During the day, I roamed several districts of the city to get the flavor of it. I thought I would be back, so I didn’t do much sightseeing except the British Museum (had to see that Rosetta Stone) and the London counterpart of a New York City sound and light show. (The end of this presentation had Noel Coward singing, London Pride while the blitz was going on and one could see that famous photo of St. Paul's as a survivor of the intense bombing, brought me to tears.) I was given letters of introduction from Mr. John Fleming for several rare book and autograph dealers to procure items for the first WNET/PBS art and antique auction and met many interesting people, including Mr. Maggs of Maggs Brothers. I decided that no Nightingale ever sang in Berkeley Square! I taught the English how to fold a New York-style pizza slice like a native (they used knives and forks!). I tasted a shandy and learned that their lemonade is our Sprite or 7UP. I fell in love with meat pies but hated Marmite.
But the theatre! Oh! The theatre! I not only saw great plays with legendary actors, but stood outside the stage doors (or was invited in, because I not only wore a hat and pearls, but had engraved calling cards from Tiffany’s) to get autographs from Ingrid Bergman, Wendy Hiller, Alec Guinness, Leslie Phillips (the voice of the Sorting Hat in Harry Potter), Ian McKellen, Simon Williams, Simon Ward, Joan Plowright, Tom Conti, Ginger Rogers, and Donald O’Connor. I saw Alan Bennett's The Old Country twice with Alec Guinness and two different leading ladies! And of course I saw The Mousetrap on my first evening!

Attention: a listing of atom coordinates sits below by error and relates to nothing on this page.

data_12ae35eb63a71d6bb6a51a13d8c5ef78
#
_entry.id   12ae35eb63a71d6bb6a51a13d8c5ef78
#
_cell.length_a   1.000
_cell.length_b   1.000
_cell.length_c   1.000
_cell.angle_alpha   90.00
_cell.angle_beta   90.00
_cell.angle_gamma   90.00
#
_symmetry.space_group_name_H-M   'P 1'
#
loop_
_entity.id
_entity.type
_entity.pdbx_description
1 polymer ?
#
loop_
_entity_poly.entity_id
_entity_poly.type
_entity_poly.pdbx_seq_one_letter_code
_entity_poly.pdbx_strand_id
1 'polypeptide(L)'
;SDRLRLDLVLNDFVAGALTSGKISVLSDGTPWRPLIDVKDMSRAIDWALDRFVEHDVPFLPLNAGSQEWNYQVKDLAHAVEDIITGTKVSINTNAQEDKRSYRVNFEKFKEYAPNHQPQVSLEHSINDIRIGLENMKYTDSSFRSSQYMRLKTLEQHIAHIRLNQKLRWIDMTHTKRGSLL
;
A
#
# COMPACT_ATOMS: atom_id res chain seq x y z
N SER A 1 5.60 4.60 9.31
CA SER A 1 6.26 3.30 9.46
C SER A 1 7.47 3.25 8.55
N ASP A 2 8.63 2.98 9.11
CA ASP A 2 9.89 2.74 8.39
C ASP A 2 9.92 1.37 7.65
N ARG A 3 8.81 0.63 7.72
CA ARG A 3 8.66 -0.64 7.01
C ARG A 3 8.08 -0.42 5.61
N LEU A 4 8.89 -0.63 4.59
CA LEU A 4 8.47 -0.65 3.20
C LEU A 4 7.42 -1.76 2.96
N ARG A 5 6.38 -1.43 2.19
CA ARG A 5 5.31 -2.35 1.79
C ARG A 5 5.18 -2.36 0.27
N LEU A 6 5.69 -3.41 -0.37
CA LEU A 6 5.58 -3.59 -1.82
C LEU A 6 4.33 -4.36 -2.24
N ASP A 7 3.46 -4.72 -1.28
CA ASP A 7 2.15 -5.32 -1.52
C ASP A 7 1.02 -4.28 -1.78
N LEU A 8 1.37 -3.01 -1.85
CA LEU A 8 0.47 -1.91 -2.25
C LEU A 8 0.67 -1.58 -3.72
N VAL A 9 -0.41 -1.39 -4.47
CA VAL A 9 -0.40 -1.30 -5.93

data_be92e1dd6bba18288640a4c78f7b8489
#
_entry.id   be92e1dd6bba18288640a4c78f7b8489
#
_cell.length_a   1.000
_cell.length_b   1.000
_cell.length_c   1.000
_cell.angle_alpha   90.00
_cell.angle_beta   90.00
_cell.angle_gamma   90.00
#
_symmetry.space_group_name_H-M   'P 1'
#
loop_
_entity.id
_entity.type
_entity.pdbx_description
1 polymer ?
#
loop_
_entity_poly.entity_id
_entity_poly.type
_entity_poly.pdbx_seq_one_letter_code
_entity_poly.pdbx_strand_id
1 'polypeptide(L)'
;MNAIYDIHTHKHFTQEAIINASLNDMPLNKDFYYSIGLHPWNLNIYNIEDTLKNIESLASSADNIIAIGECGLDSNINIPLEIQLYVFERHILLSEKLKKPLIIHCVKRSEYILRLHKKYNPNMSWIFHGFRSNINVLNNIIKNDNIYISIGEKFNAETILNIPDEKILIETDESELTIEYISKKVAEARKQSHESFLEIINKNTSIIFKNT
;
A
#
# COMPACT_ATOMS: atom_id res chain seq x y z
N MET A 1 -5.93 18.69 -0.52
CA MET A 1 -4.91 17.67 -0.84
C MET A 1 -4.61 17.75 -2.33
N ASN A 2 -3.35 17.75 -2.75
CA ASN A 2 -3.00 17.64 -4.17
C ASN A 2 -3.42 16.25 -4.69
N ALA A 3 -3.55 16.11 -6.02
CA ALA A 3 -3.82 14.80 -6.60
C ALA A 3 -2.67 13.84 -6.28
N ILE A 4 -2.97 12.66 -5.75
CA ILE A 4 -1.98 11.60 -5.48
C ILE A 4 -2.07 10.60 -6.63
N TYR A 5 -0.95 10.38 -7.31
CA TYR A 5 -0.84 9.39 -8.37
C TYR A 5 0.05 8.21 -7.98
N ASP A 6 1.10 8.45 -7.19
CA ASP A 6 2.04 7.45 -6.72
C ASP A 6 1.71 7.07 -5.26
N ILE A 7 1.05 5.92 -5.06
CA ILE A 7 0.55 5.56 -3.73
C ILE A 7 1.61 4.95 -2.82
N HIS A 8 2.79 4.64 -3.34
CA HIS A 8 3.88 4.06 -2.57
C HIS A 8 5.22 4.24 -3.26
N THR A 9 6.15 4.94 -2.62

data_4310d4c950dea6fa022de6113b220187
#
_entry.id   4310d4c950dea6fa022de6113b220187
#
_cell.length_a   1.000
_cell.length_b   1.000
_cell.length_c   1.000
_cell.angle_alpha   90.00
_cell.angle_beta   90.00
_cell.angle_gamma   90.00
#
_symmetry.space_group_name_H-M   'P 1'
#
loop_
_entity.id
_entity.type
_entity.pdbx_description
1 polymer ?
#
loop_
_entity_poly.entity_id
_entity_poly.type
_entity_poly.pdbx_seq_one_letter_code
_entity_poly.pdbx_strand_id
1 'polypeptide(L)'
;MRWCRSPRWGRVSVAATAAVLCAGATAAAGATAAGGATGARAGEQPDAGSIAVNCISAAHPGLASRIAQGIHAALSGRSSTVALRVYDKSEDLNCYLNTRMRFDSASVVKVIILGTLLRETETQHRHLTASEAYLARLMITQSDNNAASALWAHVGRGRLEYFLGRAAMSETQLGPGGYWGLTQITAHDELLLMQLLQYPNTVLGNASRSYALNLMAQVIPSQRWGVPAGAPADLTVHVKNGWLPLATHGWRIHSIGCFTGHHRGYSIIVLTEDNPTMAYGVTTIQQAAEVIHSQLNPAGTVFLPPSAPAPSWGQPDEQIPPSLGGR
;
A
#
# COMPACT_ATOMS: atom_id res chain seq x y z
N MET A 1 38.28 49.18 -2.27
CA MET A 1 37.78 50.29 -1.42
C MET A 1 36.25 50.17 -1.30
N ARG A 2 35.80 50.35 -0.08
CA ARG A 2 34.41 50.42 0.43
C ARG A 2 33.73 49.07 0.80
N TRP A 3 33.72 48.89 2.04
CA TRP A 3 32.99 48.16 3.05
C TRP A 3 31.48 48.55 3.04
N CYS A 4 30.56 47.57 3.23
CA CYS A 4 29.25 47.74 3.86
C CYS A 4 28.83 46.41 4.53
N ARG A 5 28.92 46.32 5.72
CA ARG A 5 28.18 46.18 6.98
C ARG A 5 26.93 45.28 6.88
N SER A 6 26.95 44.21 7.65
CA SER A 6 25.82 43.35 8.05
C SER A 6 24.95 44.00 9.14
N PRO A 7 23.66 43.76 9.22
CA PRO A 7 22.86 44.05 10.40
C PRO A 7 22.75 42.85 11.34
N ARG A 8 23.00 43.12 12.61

The freedom to do whatever I wanted and even to make some minor mistakes was a joyful experience. The realization that I was a lot more resourceful, self-assured, and savvier than I had imagined, was profound.
It was the greatest adventure of my life, because it was my first adventure.
On my final day, the embassy contacted me to call my mother; she was panicking. I assured her that all was well, I was having fun, and not to worry.
Priceless!Whenever my mother refers to this escapade, she labels it, "The time my daughter ran away from home"!